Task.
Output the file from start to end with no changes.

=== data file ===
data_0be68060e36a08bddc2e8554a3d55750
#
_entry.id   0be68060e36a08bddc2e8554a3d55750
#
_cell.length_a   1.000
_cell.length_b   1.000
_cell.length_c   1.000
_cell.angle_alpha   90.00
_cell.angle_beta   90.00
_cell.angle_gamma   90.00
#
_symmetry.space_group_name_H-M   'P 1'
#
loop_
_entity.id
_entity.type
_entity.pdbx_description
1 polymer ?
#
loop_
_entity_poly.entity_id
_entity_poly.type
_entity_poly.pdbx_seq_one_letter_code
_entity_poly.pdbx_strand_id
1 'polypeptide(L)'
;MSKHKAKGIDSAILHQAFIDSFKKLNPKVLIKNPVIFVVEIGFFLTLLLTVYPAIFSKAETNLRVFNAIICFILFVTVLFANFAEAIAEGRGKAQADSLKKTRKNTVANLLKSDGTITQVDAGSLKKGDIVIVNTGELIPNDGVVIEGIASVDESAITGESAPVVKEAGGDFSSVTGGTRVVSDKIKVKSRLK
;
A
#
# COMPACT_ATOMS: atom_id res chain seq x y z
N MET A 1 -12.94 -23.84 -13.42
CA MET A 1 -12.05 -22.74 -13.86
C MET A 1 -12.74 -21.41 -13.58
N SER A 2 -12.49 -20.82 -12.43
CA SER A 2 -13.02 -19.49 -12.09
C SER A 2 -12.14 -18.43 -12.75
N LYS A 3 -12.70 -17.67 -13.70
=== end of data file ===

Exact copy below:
data_0be68060e36a08bddc2e8554a3d55750
#
_entry.id   0be68060e36a08bddc2e8554a3d55750
#
_cell.length_a   1.000
_cell.length_b   1.000
_cell.length_c   1.000
_cell.angle_alpha   90.00
_cell.angle_beta   90.00
_cell.angle_gamma   90.00
#
_symmetry.space_group_name_H-M   'P 1'
#
loop_
_entity.id
_entity.type
_entity.pdbx_description
1 polymer ?
#
loop_
_entity_poly.entity_id
_entity_poly.type
_entity_poly.pdbx_seq_one_letter_code
_entity_poly.pdbx_strand_id
1 'polypeptide(L)'
;MSKHKAKGIDSAILHQAFIDSFKKLNPKVLIKNPVIFVVEIGFFLTLLLTVYPAIFSKAETNLRVFNAIICFILFVTVLFANFAEAIAEGRGKAQADSLKKTRKNTVANLLKSDGTITQVDAGSLKKGDIVIVNTGELIPNDGVVIEGIASVDESAITGESAPVVKEAGGDFSSVTGGTRVVSDKIKVKSRLK
;
A
#
# COMPACT_ATOMS: atom_id res chain seq x y z
N MET A 1 -12.94 -23.84 -13.42
CA MET A 1 -12.05 -22.74 -13.86
C MET A 1 -12.74 -21.41 -13.58
N SER A 2 -12.49 -20.82 -12.43
CA SER A 2 -13.02 -19.49 -12.09
C SER A 2 -12.14 -18.43 -12.75
N LYS A 3 -12.70 -17.67 -13.70